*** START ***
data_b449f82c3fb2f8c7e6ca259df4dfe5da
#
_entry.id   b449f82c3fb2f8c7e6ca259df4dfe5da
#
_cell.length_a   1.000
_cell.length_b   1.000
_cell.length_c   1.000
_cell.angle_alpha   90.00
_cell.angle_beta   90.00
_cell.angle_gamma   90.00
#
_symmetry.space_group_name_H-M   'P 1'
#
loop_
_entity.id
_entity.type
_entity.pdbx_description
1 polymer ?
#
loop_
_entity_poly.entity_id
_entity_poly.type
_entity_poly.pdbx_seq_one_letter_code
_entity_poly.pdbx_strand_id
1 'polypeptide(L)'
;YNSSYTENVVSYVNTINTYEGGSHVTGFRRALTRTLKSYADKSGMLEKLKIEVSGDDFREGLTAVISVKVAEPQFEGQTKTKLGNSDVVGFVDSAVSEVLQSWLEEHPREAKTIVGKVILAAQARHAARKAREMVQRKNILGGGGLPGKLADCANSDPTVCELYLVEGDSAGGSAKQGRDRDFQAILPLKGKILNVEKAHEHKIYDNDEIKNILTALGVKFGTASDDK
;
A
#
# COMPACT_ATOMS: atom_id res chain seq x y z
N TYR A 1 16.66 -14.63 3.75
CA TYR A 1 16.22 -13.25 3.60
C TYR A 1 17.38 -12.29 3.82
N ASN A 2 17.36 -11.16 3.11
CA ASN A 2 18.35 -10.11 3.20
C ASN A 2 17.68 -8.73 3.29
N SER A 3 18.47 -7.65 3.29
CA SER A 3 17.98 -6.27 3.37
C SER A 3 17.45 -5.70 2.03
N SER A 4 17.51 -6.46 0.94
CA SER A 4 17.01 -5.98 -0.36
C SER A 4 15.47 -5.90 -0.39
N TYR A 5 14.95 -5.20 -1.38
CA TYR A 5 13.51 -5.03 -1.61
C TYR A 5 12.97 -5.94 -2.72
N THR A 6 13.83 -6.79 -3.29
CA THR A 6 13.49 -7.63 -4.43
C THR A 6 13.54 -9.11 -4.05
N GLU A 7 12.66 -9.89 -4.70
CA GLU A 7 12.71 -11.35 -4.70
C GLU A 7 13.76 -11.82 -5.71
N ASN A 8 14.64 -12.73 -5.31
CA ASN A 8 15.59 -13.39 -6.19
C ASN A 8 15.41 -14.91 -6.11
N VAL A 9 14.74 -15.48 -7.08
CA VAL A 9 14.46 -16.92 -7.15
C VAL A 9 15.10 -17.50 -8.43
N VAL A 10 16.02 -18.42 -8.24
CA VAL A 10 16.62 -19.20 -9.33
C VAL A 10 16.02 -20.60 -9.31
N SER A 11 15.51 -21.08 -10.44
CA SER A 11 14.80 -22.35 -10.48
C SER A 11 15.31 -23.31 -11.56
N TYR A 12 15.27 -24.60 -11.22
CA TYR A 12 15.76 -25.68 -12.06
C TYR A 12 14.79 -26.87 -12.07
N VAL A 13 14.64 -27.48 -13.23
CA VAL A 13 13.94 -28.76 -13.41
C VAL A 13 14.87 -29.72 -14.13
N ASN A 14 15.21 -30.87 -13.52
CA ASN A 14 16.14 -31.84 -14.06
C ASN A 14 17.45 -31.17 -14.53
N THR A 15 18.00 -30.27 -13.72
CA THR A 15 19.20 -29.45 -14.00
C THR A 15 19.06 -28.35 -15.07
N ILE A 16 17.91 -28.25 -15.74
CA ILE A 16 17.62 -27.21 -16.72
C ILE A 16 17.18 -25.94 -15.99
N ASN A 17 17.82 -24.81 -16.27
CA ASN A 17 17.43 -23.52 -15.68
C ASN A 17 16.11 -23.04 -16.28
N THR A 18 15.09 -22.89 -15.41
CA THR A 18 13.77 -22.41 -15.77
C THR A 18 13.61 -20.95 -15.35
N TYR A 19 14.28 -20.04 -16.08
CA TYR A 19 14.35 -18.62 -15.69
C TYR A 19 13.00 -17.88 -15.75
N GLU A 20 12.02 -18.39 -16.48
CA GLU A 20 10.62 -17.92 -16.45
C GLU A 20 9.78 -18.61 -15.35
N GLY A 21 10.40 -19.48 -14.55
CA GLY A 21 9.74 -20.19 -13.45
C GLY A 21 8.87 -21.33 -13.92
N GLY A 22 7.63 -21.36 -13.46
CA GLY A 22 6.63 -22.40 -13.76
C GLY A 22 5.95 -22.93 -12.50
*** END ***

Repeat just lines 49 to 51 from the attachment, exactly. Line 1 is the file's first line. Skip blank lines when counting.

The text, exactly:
N GLU A 7 12.66 -9.89 -4.70
CA GLU A 7 12.71 -11.35 -4.70
C GLU A 7 13.76 -11.82 -5.71